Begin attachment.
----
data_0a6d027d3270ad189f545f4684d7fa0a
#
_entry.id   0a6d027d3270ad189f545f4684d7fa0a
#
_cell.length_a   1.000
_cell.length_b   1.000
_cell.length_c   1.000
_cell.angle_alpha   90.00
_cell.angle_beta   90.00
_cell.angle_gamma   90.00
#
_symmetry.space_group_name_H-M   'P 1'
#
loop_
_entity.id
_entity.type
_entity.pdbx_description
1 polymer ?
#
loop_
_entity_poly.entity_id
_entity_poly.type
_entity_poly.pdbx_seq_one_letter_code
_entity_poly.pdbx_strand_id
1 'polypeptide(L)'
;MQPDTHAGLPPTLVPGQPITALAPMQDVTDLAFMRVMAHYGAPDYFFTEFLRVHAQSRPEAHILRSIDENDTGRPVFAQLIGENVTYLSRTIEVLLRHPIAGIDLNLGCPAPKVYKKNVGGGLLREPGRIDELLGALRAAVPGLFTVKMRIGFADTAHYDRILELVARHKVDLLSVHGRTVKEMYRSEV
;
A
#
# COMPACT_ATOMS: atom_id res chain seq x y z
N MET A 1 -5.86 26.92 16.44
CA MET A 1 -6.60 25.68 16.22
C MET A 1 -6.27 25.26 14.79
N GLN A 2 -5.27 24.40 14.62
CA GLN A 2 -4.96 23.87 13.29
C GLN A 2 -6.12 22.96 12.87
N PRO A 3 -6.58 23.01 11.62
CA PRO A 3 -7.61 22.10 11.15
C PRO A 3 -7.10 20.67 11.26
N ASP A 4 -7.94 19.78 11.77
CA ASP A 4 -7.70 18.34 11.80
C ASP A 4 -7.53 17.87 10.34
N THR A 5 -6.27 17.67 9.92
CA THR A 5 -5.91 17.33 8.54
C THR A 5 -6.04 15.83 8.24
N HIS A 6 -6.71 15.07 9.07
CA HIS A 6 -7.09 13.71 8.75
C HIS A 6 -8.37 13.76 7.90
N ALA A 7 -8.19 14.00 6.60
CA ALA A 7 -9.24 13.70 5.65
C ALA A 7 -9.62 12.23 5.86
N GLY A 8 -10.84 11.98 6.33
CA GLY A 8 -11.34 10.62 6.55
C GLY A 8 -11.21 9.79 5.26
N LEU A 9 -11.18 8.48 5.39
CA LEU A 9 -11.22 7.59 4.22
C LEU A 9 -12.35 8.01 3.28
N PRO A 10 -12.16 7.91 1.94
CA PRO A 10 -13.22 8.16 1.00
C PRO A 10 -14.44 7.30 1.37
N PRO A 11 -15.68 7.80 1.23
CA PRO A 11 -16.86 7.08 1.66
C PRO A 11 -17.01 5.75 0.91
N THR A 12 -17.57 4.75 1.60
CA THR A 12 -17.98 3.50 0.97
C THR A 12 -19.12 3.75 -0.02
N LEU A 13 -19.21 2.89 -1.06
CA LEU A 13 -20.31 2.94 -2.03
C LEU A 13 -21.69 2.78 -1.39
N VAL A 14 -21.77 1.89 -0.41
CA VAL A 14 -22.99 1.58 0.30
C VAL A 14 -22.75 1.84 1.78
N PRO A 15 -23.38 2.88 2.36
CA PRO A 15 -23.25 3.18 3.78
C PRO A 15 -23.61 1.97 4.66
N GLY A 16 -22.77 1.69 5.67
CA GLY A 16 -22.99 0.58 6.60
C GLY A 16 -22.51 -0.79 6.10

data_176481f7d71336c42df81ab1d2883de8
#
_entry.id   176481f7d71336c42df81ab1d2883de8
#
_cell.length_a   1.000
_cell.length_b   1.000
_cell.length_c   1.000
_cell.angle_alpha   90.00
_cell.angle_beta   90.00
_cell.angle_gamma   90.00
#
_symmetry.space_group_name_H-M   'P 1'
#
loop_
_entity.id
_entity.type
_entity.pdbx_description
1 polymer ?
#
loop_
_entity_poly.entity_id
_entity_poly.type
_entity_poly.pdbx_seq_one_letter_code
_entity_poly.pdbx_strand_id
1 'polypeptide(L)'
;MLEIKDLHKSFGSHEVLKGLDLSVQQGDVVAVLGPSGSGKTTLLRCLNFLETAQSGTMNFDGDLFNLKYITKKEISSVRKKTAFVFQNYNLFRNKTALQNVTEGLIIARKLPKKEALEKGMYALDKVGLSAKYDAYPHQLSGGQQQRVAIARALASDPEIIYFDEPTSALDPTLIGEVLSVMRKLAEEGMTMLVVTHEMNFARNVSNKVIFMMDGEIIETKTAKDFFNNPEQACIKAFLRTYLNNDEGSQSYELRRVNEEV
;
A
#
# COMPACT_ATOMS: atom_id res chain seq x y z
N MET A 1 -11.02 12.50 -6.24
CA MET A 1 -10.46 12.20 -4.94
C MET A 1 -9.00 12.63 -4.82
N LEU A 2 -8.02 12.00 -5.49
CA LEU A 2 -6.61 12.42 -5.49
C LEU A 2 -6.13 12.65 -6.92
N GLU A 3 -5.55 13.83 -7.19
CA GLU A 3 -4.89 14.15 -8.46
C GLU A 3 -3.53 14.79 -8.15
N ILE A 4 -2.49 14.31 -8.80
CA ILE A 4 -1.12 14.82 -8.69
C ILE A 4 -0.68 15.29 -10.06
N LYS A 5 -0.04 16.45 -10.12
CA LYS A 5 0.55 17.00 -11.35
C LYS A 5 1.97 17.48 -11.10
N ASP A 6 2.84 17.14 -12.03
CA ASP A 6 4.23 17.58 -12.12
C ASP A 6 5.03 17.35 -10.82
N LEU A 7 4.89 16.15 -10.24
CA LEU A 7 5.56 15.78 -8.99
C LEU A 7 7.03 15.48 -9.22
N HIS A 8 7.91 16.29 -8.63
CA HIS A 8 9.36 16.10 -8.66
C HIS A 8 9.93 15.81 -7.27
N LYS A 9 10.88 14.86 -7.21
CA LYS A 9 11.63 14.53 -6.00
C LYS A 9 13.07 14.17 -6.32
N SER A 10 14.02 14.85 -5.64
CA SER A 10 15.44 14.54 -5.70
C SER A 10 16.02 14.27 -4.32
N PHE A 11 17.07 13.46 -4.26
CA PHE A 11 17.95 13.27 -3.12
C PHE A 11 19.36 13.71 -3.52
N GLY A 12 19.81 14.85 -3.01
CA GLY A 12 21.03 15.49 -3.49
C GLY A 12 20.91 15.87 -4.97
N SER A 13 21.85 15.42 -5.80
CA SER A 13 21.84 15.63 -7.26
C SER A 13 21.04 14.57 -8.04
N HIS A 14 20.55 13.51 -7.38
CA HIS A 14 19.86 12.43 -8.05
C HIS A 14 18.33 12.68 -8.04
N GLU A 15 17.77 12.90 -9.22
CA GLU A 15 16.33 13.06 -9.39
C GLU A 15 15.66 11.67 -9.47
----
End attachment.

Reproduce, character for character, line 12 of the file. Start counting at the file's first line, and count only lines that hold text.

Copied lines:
_symmetry.space_group_name_H-M   'P 1'